Derek Saretzky, 24, of Crowsnest Pass, Alta. faces charges in the deaths of Hailey Dunbar-Blanchette, her father Terry Blanchette and Hanne Meketech. Facebook photo

Disturbing video confessions played at Derek Saretzky’s triple-murder trial

WARNING: This story contains violent details. Discretion is advised.

Derek Saretzky’s killing of a senior citizen was a rehearsal for the slaying of a two-year-old girl and her father, he told police.

That’s according to a filmed interrogation presented Friday at Saretzky’s trial in Lethbridge, Alta, where the accused triple-murderer told RCMP Staff Sgt. Mike McCauley that he chose his initial victim because he “didn’t think anybody cared about her.”

Hanne Meketech, 69, was found deceased in her home in Coleman on Sept. 9, 2015, a few days before Terry Blanchette, 27, and his two-year-old daughter Hailey Dunbar-Blanchette were found dead in the neighbouring Crowsnest Pass community of Blairmore.

Saretzky described breaking into the elderly woman’s home, striking her on the head with a baseball bat and stabbing her.

“Was it practice for the next one a little bit,” asks McCauley in the March 2, 2016 interview.

“Yeah, I guess so,” replies Saretzky.

“And so did you plan to do the other two all along, but you wanted to get the courage for them by doing this?” asks McCauley.

“I guess so,” replies Saretzky, looking gaunt and thin in the interview conducted at the Calgary Remand Centre. In the video McCauley, referred to how the suspect attempted to take his own life about a week earlier and had been on a hunger strike.

About six months earlier, Saretzky confessed to killing Blanchette and Hailey.

“I regret it,” he says in the video. “I wish I hadn’t have done it.”

The admission was one of a string of disturbing video and audio confessions presented by Crown prosecutor Photini Papadatou on Thursday and Friday as Saretzky’s triple-murder trial concluded its second week.

Jurors watched as Saretzky described killing Blanchette with a crowbar, slitting his throat to drain his blood and of abducting Hailey, muffling her cries with a pillow.

Earlier on Friday, jurors watched a video of Saretzky leading police to Hailey’s remains. In it, Saretzky is standing in handcuffs at a campsite next to a still smoking fire pit. The accused described starting a fire with books and bits of wood before strangling the little girl.

“So you choked her here,” asks McCauley.

“Yeah,” replies Saretzky.

The accused said he dismembered Hailey, drank her blood and burnt her remains, prompting Papadatou to call for an adjournment after at least one juror became visibly upset.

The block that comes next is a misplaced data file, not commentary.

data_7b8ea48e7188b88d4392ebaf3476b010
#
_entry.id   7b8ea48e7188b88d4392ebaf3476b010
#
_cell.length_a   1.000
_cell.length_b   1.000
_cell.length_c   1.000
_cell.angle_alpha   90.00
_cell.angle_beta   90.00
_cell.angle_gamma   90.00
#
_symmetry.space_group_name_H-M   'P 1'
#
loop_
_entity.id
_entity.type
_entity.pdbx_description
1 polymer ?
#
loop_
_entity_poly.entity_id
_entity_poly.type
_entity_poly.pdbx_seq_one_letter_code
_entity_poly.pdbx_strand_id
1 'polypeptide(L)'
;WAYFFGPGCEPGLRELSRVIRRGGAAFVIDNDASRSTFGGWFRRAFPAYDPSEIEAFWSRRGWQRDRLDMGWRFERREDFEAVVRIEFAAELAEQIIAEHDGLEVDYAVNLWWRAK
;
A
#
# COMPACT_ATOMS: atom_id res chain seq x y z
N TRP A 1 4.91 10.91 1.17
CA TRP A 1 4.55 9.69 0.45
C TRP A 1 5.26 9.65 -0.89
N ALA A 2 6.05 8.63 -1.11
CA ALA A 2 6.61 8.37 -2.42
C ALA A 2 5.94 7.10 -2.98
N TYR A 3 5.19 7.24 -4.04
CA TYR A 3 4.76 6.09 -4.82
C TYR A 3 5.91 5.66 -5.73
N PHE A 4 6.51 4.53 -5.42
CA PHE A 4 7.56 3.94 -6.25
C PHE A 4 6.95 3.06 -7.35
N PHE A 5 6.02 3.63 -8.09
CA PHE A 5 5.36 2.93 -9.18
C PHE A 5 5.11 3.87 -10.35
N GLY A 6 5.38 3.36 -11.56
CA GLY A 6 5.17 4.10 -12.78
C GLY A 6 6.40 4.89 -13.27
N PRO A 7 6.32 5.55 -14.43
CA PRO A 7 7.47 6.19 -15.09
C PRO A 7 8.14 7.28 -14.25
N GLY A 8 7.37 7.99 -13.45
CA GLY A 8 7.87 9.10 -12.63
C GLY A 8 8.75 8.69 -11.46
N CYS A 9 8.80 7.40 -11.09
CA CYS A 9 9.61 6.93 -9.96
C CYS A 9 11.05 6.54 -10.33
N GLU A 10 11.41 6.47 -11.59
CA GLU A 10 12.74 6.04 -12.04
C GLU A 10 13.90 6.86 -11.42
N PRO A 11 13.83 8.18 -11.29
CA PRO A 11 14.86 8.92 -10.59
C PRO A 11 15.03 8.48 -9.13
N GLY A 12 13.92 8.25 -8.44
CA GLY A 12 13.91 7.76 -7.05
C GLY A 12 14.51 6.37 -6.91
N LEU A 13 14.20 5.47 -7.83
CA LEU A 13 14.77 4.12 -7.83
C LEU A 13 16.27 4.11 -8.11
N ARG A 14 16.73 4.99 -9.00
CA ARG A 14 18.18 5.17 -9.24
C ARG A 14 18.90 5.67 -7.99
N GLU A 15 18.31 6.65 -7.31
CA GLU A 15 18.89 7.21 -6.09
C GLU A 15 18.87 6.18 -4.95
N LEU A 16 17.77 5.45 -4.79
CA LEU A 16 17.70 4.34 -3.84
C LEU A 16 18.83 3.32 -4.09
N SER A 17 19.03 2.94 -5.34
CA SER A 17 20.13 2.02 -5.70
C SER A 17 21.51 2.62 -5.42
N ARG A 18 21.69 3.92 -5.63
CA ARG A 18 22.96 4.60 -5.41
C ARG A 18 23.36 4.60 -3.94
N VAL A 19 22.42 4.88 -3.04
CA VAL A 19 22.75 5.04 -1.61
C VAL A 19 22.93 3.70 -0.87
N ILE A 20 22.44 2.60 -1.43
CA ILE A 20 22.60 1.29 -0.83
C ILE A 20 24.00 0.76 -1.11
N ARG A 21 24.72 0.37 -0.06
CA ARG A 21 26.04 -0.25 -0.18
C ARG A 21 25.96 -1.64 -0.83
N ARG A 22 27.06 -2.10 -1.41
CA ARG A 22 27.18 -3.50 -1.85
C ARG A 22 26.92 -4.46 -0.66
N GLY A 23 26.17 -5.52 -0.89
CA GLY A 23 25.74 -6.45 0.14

After the adjournment, the video showed Saretzky explaining how he said a prayer for Hailey after burning her body.

“What kind of prayer?” asks McCauley.

“May God rest your soul, something… I don’t know exactly what it is, but something along those lines,” he says.

He then described throwing some of his clothes, boots and a knife into the fire and explained how he drove back to his Blairmore apartment where he had a shower and smoked marijuana.

“I was traumatized,” says Saretzky. “I didn’t really know what just happened.”

On the drive back to the Crowsnest Pass RCMP detachment, Saretzky said he had seen Blanchette a month before.

“He gave me a really dirty look,” he says.

The accused said Blanchette had attacked him with a bat a few years earlier, possibly in connection to his relationship with Hailey’s mother Cheyenne Dunbar. He told McCauley he had feelings for Cheyenne and that Blanchette used to beat her, which made him angry.

“So it was pay back at least,” says McCauley.

“Yeah I guess,” he replies.

“Do you think (Cheyenne) will be more happy that (Blanchette’s) gone or more sad that Hailey’s gone,” asks McCauley later in the video.

“Probably sad, sad for quite a while,” replies Saretzky.

The video concluded with police taking Saretzky for a burger and poutine for what McCauley called a “celebration dinner.”

In court, McCauley noted the accused’s conduct during the reenactment differed from his initial two-hour interrogation of Saretzky, filmed in the Crowsnest Pass RCMP detachment earlier that day, in which the accused blamed the devil for his actions.

“I felt like I was getting a more truthful motive,” said McCauley in court.

Jurors watched the video on Thursday. In it, the two men sat very close to one another, their knees almost touching. Saretzky remained evasive with McCauley for about an hour before he told the officer that, “the devil made me turn her into ashes.”

“Why did the devil tell you to kill (Blanchette)?” asks McCauley.

“He said he’s a terrible father,” replies Saretzky.

Earlier on Thursday, jurors heard an audio recording that led to Saretzky’s arrest. In the recording RCMP officers Sgt. Stephen Browne, Const. Amanda Wilkinson and Const. Chad Koroluk and Saretzky’s father confront the accused in the back of the family’s dry-cleaning business.

They pleaded with Saretzky for information on the toddler’s whereabouts.

“Our number one goal here is to find Hailey,” says Browne. “We’re trying to find her to bring her back to her mom.”

The accused then broke his silence.

“She’s in heaven,” Saretzky tells them. “Her spirit’s floating around.”

Saretzky, 24, has pleaded not guilty to three counts of first-degree murder in the deaths of the three Crowsnest Pass residents. He is also charged one count of indignity to a human body in relation to Hailey.

 

Terry Blanchette with his daughter Hailey Dunbar-Blanchette. Facebook photo

RCMP Staff Sgt. Mike McCauley obtained confessions from Derek Saretzky. Ezra Black/The Free Press